HAGS takes an inclusive and accessible approach to fine dining – courtesy of Caroline Tompkins & HAGS
The luxury hospitality market continues to face challenges and, despite strong year-on-year growth in 2022, the category overall remains 7% behind 2019. In contrast, gourmet food and dining grew 12% in 2022, marking the sector’s return to pre-pandemic levels.
This is supported by data from OpenTable, which saw the strongest growth in bookings for restaurants in the top price category in 2022.
High-end dining is thriving, delivering even greater exclusivity through rarer ingredients, new experiences, formats, and access models.
And it is also evolving.
Consumers’ increasingly plant-based diets are transitioning into a more flexible ‘social omnivore lifestyle’, eating plant-based at home and reserving meat or animal products for social gatherings, special occasions, or upscale dining moments.
At the same time, a host of new concepts by former fine dining chefs – such as Hi Felicia in Oakland and HAGS in NYC – are looking to redefine what fine dining stands for in the midst of an ongoing cultural shift to address unsustainable working conditions, lack of representation, and absence of accessibility.
KOKS remote dining experience in western Greenland – courtesy of Claes Bech-Poulsen & KOKS
Following a resurgence of members clubs, private restaurants are granting investors access to their most exclusive spaces as an update to the classic model. At Casa Cruz, an investor group of partners pay between $250,000 and $500,000 for private dining room privileges, or, in the case of Flyfish Club, solely through membership NFTs sold pre-opening.
Rarity of ingredients continues to drive exclusivity but is shifting to produce that respects indigenous techniques and communities, and hard-to-find flavours. Alma Cocina Latina showcases carefully harvested, rare products from the Amazonian rainforest within its food and cocktail menus, paying homage to ancestral ingredients and cuisines while supporting Venezuelan indigenous agriculture.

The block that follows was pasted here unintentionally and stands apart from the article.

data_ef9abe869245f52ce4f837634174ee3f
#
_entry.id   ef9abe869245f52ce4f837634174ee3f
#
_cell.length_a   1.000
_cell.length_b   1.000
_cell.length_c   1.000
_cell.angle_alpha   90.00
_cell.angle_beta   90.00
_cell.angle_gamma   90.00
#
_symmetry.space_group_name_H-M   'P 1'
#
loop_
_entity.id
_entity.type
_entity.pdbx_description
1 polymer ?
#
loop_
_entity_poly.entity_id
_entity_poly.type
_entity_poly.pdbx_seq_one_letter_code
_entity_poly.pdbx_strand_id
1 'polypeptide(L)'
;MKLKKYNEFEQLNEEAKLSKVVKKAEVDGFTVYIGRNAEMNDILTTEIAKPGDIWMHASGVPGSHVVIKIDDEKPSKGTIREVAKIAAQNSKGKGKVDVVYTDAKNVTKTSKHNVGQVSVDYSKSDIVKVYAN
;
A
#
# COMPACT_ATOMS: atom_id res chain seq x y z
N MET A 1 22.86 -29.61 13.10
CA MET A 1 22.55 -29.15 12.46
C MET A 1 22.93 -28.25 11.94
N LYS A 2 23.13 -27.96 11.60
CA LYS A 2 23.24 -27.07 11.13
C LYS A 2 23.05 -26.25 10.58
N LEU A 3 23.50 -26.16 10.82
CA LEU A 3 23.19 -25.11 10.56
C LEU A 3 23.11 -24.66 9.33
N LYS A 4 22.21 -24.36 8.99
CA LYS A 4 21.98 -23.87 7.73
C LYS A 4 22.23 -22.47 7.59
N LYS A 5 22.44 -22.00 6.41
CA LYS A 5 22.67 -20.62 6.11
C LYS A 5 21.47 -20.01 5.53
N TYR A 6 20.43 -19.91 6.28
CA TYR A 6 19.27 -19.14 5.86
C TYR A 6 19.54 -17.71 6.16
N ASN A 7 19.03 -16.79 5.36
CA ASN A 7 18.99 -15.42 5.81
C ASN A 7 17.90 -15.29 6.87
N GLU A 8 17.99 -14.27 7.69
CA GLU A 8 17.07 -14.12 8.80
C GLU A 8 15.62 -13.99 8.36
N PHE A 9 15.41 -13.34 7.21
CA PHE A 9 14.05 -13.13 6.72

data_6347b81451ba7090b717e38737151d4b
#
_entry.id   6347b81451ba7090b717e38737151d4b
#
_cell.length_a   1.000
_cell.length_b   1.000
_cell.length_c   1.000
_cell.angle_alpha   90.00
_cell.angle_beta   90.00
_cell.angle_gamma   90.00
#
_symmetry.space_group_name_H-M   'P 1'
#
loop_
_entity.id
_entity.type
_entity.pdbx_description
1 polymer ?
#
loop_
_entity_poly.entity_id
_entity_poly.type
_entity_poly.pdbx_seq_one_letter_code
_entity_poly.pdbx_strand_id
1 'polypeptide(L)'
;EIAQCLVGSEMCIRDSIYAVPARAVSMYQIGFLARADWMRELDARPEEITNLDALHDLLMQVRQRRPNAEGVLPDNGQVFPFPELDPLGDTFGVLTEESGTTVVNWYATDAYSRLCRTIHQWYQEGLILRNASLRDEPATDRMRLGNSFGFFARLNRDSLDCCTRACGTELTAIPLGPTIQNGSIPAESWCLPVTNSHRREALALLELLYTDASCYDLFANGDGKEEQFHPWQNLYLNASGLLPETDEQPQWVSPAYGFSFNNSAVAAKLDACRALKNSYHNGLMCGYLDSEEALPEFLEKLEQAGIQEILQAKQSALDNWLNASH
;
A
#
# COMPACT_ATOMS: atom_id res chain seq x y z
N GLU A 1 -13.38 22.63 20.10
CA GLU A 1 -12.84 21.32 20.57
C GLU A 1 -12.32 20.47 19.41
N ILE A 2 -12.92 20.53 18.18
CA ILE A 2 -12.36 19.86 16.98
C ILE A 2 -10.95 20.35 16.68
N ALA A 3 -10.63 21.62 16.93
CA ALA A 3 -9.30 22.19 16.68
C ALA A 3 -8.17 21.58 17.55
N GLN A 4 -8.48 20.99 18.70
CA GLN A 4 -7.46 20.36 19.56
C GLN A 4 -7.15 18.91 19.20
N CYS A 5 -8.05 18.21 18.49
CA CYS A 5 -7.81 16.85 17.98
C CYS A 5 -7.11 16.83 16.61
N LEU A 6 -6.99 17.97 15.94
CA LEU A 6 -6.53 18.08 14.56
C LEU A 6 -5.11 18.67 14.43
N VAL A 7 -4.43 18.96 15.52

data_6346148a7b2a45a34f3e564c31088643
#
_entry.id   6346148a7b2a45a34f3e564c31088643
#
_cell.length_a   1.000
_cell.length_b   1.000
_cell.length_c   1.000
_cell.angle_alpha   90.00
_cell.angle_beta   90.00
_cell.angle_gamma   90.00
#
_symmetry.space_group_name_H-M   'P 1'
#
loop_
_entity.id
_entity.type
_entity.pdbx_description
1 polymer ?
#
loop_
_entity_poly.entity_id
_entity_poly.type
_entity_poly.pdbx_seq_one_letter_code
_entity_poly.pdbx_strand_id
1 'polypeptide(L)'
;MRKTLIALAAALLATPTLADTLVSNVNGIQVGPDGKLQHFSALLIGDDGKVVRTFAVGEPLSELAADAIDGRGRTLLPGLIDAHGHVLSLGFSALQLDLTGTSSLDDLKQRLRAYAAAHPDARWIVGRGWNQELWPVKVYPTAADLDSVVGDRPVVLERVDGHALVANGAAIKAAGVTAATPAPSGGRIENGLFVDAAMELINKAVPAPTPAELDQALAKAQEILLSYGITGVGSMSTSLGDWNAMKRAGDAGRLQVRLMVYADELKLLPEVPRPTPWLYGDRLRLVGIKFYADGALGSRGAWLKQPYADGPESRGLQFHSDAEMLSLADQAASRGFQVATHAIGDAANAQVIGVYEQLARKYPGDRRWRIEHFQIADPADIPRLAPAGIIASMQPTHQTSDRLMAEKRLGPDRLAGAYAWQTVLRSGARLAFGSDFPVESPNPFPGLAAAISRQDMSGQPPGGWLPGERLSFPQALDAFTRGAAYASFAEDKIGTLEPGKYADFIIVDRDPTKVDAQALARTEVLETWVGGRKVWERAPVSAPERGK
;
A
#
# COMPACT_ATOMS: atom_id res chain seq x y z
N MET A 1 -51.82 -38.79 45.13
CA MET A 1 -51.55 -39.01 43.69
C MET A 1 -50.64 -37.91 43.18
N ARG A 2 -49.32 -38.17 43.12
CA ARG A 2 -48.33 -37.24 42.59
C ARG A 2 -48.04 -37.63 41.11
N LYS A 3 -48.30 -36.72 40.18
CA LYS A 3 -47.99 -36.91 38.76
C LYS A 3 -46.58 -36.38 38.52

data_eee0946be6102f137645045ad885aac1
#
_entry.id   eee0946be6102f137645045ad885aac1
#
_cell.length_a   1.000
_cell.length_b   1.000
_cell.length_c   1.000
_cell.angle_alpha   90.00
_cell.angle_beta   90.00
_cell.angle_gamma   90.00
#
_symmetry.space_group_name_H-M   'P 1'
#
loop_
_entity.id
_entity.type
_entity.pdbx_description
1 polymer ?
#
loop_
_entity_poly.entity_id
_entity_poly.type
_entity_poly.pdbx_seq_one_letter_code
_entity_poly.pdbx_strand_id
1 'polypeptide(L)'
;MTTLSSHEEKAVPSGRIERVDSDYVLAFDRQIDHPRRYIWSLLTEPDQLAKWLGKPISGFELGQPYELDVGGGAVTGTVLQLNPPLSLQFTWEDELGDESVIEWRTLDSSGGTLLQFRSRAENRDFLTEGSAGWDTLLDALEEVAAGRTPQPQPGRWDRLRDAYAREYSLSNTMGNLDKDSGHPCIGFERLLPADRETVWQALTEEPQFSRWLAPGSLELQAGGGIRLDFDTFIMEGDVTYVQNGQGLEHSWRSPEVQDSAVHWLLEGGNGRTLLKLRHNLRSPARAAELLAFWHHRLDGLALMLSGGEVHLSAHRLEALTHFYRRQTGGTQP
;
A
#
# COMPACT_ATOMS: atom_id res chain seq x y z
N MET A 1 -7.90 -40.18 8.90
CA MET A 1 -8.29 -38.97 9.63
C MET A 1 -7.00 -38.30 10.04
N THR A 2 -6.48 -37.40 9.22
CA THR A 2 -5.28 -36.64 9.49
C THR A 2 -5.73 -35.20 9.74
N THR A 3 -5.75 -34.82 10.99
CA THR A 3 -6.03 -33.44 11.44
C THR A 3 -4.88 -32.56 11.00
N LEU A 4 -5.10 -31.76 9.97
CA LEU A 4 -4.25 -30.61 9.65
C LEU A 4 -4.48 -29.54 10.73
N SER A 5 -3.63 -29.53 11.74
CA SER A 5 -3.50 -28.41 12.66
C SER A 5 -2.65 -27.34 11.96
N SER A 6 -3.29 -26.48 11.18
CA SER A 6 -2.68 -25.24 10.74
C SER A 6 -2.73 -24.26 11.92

Some restaurants are also looking to include the journey as part of the culinary experience. KOKS is currently operating from Ilimanaq, a small fishing village in western Greenland. The ultra-remote restaurant serves traditional meat and seafood sourced from the island itself, which can only be reached by boat for three months during the summer when the ice opens.
And fine dining is also expanding to different audiences, some of whom are blissfully unaware of The Menu.
San Francisco-based Dogue is offering $75 three-course tasting menu for dogs as well as ‘paw-tisserie’, inspired by the founder’s training in French cuisine.
Two-Michelin starred Ikoyi’s designed by Studio David Thulstrup – courtesy of Studio David Thulstrup
While some new openings, like Bacchanalia, are embracing experiential luxury and escapism with all-out opulence and the theatrical, other concepts are striking a balance between intensity and serenity.
David Thulstrup’s interiors for Ikoyi’s new location in 180 The Strand balances its Brutalist location and the restaurant’s approach to British cuisine and West African spices, with panels inspired by spice production and features that put the focus on ingredients and the experience at the table.
In a bid to create a more relaxed and relatable setting for fine dining, Linehouse’s interior concept for The Coast by Gaga, Shanghai, focuses on different colour palettes and materials for its three storeys. A warm colour palette inspired by the parrilla grill softens any serious undertones of fine dining, while sofa banquettes create more comfortable nooks in the dining room on the first floor, emphasising the importance of being at ease.
Others are focusing on even more personalised and immersive spaces.
NYC’s Oiji Mi’s new addition bōm, a combination of chef’s counter and Korean steakhouse in an intimate setting for only 17 diners, gives guests a front-row view of the preparation with individual chefs sharing deeper insight into Korean fine dining.